That’s how I referred to this adventure when I conceived it and began my alternately bold and timid steps in the journey. I explained The Plan in my second post, just after revealed why I needed to Blame it on Barry Manilow.
I called it The Plan because I was embarrassed: first to admit that I had a dream at all; secondly, that it involved singing, dancing and acting – as a profession, no less.
That was 18 months ago.
Somewhere along the way I stopped calling this adventure The Plan and I became the mariposa – transforming from the guarded life I’d been living to the exposed life of an artist – taking in the world around me and sharing my most vulnerable self.
Today I believe in dreams and the pursuit of them.
But now I’m far rehearsal studios and Broadway – living in a place I’ve been before, looking for a job like I’ve had before.
So what about that dream?
I haven’t called it quits – even though The Work, as I’ve learned to call it, is far beyond the back burner. It’s not even in the kitchen these days.
I’m not able to say I’m finished. It’s not a matter of pride or stubbornness. It’s a passion that I still struggle to articulate but feel deep in my being. I’m just focused on a lower level of Maslow’s pyramid.
But my original vision needs a corrective lens – it might have been a little near-sighted, for more than just financial reasons. The Work is like fine wine and I’ve just started picking the grapes.
So I’ll use the gifts I was given and work for a while. That gives me time to develop another set of gifts and to look at the world anew through an artist’s eyes.
I’ve had more than one family member or friend ask if I’m “Okay”. Honestly, I am. In fact, I’m excited to see what’s next. Yes, I miss New York – all that it was and is for me.
But today is sunny and so are the days ahead, here in Atlanta or wherever the adventure leads.
I knew I hadn’t posted for a while, but I can’t believe the last time I posted was in April. Thanks to all of you who asked about me and encouraged me to keep blogging.
So I’m back.
What’s been happening? Lots.
I completed my first year at CAP21. As the summer began, I took a hard look at my finances and realized I needed to go back to work unless money dropped out of the sky. Surprise, it didn’t. It was a sad, but not unexpected, development. When I began this adventure, I knew how I would fund the first year. The second year was a question mark that I would address when it arrived. If I had delayed the journey until I funded both years, I might never have started.
I spent the summer working in the business office at CAP21 while I looked for a job — one where I could maximize my earnings and minimize time in this detour. Working at CAP21 was one of the most rewarding experiences I’ve had in all my working years. Everyday, I felt immensely appreciated and valued.
While I looked for work in New York, Atlanta was calling. Several recruiters contacted me and I was flown in for interviews, but a final offer never came.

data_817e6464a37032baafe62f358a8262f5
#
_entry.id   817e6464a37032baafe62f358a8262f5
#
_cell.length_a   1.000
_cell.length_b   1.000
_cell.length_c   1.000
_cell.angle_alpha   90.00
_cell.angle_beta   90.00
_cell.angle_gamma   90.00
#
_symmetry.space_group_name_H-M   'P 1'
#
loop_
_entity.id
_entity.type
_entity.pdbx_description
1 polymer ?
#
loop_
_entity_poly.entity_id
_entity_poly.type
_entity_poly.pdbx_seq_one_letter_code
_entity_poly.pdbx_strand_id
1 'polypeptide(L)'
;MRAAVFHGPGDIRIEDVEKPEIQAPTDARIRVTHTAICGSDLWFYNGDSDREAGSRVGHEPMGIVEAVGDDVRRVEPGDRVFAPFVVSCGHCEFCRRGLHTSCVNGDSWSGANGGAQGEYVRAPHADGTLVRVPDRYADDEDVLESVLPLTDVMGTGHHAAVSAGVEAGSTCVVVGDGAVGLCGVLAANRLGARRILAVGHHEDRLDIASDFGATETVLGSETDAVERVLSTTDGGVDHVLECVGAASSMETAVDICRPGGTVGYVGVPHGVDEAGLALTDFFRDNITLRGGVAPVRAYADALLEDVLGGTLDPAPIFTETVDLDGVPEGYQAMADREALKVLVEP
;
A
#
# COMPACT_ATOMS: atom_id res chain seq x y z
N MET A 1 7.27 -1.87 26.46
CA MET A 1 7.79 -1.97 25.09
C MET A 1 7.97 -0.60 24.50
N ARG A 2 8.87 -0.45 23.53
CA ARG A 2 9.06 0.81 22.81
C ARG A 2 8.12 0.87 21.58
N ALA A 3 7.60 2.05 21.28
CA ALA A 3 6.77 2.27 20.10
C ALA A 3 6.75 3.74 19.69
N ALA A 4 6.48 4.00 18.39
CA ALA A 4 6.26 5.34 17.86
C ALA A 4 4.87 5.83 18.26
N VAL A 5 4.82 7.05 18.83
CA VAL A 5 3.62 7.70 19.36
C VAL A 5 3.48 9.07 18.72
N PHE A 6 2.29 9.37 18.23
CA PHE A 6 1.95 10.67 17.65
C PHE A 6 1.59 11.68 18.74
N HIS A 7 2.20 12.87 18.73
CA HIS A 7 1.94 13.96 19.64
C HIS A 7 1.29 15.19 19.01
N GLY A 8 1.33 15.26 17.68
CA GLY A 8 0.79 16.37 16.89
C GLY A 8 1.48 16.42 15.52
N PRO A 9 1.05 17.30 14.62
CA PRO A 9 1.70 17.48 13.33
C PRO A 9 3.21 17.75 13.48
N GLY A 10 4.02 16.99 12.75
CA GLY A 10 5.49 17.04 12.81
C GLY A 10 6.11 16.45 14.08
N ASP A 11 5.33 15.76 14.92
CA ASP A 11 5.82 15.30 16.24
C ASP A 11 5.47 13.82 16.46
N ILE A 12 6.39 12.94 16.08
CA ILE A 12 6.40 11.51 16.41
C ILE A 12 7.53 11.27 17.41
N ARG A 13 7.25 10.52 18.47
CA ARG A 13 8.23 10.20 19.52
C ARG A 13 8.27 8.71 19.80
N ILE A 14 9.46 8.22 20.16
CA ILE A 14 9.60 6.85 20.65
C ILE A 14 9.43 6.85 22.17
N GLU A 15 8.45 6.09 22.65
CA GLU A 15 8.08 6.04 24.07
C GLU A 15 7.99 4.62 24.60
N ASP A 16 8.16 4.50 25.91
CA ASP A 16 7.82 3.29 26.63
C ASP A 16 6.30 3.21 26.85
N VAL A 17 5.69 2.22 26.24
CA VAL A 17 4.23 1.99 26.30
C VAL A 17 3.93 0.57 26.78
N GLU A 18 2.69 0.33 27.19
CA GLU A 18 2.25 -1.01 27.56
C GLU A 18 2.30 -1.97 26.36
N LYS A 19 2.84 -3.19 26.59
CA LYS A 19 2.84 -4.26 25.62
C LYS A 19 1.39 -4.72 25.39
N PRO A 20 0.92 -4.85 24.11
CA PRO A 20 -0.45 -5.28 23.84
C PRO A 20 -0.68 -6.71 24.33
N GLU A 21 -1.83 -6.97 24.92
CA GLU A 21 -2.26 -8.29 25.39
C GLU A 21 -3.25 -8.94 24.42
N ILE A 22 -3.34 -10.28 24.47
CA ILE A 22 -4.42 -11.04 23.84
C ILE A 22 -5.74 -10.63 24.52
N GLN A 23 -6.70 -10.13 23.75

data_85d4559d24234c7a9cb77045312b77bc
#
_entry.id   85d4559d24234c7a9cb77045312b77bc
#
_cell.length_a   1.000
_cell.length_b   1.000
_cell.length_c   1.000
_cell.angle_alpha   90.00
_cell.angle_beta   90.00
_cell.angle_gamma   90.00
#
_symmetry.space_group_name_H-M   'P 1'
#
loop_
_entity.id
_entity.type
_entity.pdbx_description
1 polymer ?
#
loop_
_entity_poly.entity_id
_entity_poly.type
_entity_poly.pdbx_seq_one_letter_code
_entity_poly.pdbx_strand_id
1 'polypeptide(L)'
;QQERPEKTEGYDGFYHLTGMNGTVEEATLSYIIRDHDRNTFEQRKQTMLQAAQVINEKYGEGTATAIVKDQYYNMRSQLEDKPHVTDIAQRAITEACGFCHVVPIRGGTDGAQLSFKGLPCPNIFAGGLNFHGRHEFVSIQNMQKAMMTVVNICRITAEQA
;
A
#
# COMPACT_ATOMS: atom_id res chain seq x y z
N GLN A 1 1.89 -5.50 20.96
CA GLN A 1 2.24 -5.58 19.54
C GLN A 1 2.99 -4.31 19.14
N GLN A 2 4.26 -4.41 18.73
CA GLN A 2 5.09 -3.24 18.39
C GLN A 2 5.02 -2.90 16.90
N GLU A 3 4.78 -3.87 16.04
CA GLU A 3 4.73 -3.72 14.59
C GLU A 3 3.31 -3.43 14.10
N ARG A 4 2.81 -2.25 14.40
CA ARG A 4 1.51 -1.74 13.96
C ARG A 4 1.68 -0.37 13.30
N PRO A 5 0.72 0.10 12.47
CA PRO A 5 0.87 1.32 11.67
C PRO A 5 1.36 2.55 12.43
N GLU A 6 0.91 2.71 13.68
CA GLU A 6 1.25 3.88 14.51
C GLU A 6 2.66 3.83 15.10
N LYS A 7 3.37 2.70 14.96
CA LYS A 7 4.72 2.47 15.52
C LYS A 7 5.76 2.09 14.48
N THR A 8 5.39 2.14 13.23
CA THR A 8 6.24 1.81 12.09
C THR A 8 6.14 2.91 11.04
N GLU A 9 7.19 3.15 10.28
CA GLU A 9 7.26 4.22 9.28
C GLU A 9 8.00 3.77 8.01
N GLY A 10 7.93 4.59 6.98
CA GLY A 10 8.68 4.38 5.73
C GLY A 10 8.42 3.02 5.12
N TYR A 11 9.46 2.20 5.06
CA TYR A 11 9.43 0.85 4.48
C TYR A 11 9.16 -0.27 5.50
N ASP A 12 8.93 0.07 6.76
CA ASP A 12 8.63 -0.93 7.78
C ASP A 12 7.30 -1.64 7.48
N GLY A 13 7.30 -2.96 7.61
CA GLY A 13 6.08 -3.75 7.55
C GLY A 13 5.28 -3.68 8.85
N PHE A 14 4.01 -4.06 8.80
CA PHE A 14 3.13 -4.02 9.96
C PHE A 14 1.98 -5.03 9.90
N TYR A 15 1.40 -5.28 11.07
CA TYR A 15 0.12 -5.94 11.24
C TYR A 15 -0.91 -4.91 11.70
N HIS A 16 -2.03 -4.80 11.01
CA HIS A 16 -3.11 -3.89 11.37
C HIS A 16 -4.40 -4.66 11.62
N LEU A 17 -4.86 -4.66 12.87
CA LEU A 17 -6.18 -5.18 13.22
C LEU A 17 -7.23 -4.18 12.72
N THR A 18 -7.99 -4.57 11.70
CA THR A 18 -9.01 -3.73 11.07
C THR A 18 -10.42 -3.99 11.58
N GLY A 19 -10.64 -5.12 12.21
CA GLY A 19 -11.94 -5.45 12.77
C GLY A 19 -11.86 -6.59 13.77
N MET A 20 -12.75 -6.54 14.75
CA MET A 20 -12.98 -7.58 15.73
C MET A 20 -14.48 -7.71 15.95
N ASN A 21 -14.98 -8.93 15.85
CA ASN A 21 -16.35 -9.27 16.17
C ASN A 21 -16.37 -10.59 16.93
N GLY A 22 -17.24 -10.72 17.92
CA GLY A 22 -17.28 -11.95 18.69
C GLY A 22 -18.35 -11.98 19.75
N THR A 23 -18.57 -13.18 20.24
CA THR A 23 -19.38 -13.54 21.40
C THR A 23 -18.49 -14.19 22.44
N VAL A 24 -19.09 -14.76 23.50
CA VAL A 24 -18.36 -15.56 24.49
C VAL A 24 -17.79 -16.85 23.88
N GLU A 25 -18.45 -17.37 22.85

The momentum toward Atlanta — where I had lived and worked for a number of years — continued. A good friend offered a place to live and some consulting work to help pay the bills until I landed a more substantial position. So I left New York the day before Hurricane Irene.
I’ve been in Atlanta just over a month now. I’ve got some good job leads, but I also have some entrepreneurial opportunities to consider — something I would have immediately dismissed before I started this journey.
So that’s the “what” about the last six months. How do I feel about it and how does this effect The Plan? That’s material for another post.
I’m in a place unlike any I’ve experienced, without even a hazy vision for what’s next. Oddly enough, I’m enjoying this new, unsettling territory. There’s lots to discover.
Welcome to my next adventure.
I had a huge success today.
It’s mid-semester – time to demonstrate to a roomful of faculty and classmates the progress we’ve made with vocal technique. We were to display our skills with “belting” (think Ethel Merman, if you are not familiar with this style of singing).
I was a rock star, to use the vernacular I’ve acquired from my peers. I nailed my song, having found the “pocket” for the sound and the body coordination to support it. The progress I’ve made since we did the same sort of demonstrations in December is tremendous.
But the victory is not as much in the progress I’ve made, but in how I feel about this success. Finishing the song, I left the floor with a swagger. I was proud of myself – in a way I’ve never felt at any other time in my life.
I really believe I did a good job – I’m not feigning satisfaction as I’ve done in the past. Hours later, I haven’t found a way to pick apart or minimize my achievement. And, I don’t feel the need to apologize for feeling so proud.
I own it!
This, my friends, is a significant change for me. I’m not quite sure what brought it about. But I’m not going to be concerned with that now.
I’m just going to savor the moment, even though I have a feeling there will be more to come.
The following words are from Catherine Greenfield, a lovely and talented young woman I had the pleasure of working with this summer at CAP21. She posted this on her Facebook page
It’s a beautiful and moving reflection.
A moment struck by joy– some positive thinking, and some pixie dust.
by Catherine Greenfield
Confession: People who were juniors in college when I graduated last year are just going into spring break. They are posting about it on their facebooks and twitters. And my immediate thought upon reading those posts was (as it was around Christmastime, when they were posting similar sighs of temporary academic relief)… how are you still in college? Did you have to stay an extra year? I thought you graduated, already!
And then I realize… I haven’t been out even a year, yet.
And then I am struck with wonder… am I meant to believe that I had my CAP21 adventure, my gazillion-and-ten NYC auditions adventures, my modeling adventures, my book-cover adventure, my subway performer adventures, my living in Harlem with a gazillion roommates adventure, my haunted house adventure, my working for mc adventure (and the aftermath), my movie adventure, my getting cast with Disney adventure, my living with Chard adventures, AND my Toronto adventure… all in less than a year after graduating college?
Is this something I am meant to believe?